Spanish home sales in August went both up and down, reports the Spanish press. As usual, the reporting is mixing up different data sets, and leaving the public confused about the direction of the market at a turbulent.
In the last few days the Spanish press has reported that home sales went up in August by 6.8%, and down by 12.6%, as you can see in the example above. Now obviously, it can’t have done both. The press reports mix up two different data sets in headlines that overlook the difference between them, and send mixed messages that confuse the public. This careless reporting muddies the waters of the Spanish property market, making it seem even less transparent than it actually is.
As I point out almost every time I discuss Spanish home sales figures, there are two main sources of official data, 1) The Association of Spanish Notaries based on sales witnessed by them in the month, and 2) The Institute of National Statistics (INE) based on sales inscribed in the Land Register by the Association of Spanish Land Registrars. I explain the difference between the two sources in the blue box below.
Recently, the registrars have started publishing their data on a monthly basis, so we don’t need to wait for the INE publish more or less the same figures a month or so later.
A tale of two data sets
Home sales went up in August, thanks to pent up demand
Given that the figures from the notaries are more timely, this means that Spanish home sales actually went up in August compared to the same month last year, by 6.8% to 33,201. They also report that Spanish house prices fell by 7.3% to 1,271€/m2.
But even though backward looking, the figures from the registrars are useful because they provide more detail, for example on regional sales. You can seem from the table below that the market slump has been worse in the Valencian region (-24.9%) and Catalonia (-22.5%) than Andalusia (14.2%) and the Balearics (-3.6%).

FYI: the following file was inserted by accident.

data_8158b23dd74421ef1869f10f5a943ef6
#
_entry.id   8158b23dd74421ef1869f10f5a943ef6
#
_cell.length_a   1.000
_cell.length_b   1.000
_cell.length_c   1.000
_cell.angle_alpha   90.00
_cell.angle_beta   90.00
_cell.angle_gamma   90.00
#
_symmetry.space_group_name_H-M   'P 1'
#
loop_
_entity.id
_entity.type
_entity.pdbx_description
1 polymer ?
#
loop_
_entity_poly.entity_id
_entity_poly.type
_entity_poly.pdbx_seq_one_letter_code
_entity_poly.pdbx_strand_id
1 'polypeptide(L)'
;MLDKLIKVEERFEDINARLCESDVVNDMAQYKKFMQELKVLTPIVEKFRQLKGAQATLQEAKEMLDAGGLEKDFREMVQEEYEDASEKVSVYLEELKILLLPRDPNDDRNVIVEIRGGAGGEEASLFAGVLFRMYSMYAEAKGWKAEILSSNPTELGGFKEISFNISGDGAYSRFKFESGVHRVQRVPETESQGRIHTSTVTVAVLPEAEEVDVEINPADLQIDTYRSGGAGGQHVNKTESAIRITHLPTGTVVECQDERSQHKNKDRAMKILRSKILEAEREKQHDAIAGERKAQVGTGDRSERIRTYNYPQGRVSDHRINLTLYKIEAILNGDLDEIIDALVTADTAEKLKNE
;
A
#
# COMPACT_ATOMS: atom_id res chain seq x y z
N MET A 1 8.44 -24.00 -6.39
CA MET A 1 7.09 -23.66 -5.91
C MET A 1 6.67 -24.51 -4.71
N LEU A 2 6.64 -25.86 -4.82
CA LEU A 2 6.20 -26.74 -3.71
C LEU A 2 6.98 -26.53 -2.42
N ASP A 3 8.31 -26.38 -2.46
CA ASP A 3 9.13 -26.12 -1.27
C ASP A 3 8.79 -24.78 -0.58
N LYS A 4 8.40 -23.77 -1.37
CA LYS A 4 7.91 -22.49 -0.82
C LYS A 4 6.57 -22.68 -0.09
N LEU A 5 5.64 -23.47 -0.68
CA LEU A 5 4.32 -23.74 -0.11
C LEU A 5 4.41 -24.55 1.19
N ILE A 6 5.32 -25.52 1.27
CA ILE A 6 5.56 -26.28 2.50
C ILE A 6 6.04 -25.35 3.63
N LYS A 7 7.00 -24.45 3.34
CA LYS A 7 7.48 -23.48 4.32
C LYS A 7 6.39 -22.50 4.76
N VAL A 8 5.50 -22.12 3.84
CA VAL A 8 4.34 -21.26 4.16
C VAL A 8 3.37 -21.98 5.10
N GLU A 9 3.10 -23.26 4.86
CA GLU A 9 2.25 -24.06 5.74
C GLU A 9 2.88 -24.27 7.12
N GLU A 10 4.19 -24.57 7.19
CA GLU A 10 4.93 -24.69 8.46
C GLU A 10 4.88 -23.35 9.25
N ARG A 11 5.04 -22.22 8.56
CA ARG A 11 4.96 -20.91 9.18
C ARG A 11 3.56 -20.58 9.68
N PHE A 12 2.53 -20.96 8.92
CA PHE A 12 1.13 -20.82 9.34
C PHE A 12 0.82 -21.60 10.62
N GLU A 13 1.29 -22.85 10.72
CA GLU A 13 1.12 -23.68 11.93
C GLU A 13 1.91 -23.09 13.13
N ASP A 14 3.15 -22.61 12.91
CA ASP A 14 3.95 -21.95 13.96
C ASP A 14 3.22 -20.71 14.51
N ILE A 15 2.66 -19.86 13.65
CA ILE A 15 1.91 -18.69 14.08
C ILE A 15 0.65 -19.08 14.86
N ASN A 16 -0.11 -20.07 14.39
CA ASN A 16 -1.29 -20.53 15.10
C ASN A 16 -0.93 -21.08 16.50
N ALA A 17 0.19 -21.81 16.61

How is it that home sales rose in August, whilst Spain is going through the deepest coronavirus crisis in all Europe, with GDP forecast to decline by 12.8% in 2020 according to the IMF (chart below)? The most likely answer is because of pent up demand that was suppressed during lockdown and delayed until August. Overall demand is on the decline, I believe, but Covid-19 disruption is distorting the distribution of sales over time.
I expect the sales reported by notaries to decline significantly in the last quarter, and the figures from the INE and registars to follow suit a few months later. There will come a point when even the headlines agree that Spanish home sales are going one way.
Spanish home sales figures come from two official sources: 1) The Association of Spanish Notaries based on sales witnessed by them in the month, and 2) The Institute of National Statistics (INE) based on sales inscribed in the Land Register by the Association of Spanish Land Registrars.